• “While physical volume of records will continue to be reduced through greater and greater information packing density, the number of records grows faster than the rate of disposal, and the need for maintaining accuracy of information, effective indexing, correct retrievals, and application of retention scheduling does not diminish.”

Why Records Storage?

Records storage is vital for many reasons. With the right records storage solutions, organisations can:

  • Manage, contain, control, secure, retain and destroy business records and information in a manner that complies with company procedures and systems.
  • Stay in compliance with industry-specific and legal requirements.
  • Maintain permanent digital records that can be accessed quickly and securely.
  • Control the quantity and quality of stored records to increase efficiency.
  • Save time otherwise wasted by spending office hours managing–often incorrectly—company records.
  • Cut costs accrued from hours and personnel used for records management.

Why Onsite Records Storage Is Not Ideal

Many assume that onsite document storage, in the office or office building, is the most cost-effective form of storage. However, onsite storage is, in fact, far more expensive—and riskier. Running an onsite records storage management system requires manpower, security and precious time to maintain every aspect of the system. In the end, it can be extremely costly to upkeep and the security vulnerabilities may be too much to risk.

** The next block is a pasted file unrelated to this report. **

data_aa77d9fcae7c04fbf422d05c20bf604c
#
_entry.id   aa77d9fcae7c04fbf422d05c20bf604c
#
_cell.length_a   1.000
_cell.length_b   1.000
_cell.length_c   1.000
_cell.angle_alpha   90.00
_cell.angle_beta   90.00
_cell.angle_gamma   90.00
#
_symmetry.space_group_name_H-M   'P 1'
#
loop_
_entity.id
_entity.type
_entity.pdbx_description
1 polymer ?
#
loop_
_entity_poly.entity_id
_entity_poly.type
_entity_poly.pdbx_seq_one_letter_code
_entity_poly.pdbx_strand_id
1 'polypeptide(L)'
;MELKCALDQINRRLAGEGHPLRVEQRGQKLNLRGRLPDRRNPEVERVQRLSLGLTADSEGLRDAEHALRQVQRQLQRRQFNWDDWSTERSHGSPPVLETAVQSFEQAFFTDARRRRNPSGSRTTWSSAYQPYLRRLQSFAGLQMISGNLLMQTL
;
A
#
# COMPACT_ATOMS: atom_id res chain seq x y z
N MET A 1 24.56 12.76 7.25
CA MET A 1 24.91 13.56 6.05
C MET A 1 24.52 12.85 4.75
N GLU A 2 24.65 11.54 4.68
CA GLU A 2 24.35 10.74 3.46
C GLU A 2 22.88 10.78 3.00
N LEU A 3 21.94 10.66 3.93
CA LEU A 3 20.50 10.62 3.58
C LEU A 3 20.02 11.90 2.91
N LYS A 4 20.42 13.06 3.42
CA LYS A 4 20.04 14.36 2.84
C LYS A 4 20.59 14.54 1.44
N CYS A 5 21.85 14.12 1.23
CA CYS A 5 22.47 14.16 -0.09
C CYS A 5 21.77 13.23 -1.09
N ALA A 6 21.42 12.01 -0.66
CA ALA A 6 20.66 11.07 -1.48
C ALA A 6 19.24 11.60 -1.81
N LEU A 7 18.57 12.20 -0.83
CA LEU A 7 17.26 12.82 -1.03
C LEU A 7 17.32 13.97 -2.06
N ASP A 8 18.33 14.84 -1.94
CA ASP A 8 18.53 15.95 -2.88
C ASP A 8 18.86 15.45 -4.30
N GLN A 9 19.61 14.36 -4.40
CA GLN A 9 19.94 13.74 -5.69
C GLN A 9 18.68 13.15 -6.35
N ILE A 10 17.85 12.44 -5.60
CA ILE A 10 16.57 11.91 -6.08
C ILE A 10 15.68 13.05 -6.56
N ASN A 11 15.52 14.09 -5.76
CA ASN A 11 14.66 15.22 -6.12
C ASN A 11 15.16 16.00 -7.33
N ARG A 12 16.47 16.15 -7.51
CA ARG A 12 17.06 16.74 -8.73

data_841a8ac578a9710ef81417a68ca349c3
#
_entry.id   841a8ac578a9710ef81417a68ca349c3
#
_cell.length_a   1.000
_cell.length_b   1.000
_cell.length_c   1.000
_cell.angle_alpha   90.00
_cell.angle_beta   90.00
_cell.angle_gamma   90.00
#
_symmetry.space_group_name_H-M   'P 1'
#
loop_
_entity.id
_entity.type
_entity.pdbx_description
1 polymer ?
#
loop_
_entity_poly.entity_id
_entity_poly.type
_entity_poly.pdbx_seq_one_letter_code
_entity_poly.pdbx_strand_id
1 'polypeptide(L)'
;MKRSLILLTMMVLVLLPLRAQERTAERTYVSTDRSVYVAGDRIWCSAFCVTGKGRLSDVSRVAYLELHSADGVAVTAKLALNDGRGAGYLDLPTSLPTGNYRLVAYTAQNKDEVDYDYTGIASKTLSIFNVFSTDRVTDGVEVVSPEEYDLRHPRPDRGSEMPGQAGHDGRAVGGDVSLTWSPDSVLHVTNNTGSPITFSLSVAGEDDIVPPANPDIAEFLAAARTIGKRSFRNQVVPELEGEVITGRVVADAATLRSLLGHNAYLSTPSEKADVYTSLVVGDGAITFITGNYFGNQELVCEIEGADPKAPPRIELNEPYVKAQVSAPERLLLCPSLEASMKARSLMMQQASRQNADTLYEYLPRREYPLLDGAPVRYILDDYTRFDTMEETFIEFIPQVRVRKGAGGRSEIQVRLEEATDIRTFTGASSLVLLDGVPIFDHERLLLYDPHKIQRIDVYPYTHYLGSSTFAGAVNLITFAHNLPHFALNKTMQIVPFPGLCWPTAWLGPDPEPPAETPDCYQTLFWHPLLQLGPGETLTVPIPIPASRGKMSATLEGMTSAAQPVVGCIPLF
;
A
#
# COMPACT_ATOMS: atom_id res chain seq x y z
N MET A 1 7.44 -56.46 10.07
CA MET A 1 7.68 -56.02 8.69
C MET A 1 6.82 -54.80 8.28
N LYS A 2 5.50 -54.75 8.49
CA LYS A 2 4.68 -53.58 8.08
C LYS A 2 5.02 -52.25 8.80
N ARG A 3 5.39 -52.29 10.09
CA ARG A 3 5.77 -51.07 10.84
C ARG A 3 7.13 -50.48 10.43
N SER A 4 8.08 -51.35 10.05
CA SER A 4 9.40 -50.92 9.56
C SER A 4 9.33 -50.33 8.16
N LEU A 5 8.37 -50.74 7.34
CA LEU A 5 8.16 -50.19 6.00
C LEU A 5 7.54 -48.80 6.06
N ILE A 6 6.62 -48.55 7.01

Offsite Records Management Solutions

Offsite records storage is a cost-effective, secure alternative to keeping sensitive information in an unsecured onsite location. Relying on an experienced, specialised records management company like TDW Records Management will provide the peace of mind and confidence you need and deserve when it comes to your document storage and management.

With TDW Records Management:

  • All records remain in one place, organised to fit your needs and tracked, indexed and protected within a secured facility.
  • Document management system can be created to your specifications according to your company’s needs.
  • Secured, controlled access protects files from theft, tampering, altering and unlawful destruction.
  • Digital information safely and permanently remains backed up.
  • 24/7 secure access to files Document retention and shredding services help your company remain in compliance with legal & governmental l mandates and tracks your company’s retention schedule at all times.
  • Electronic conversation (scanning) of your physical documents of information is available quickly and securely.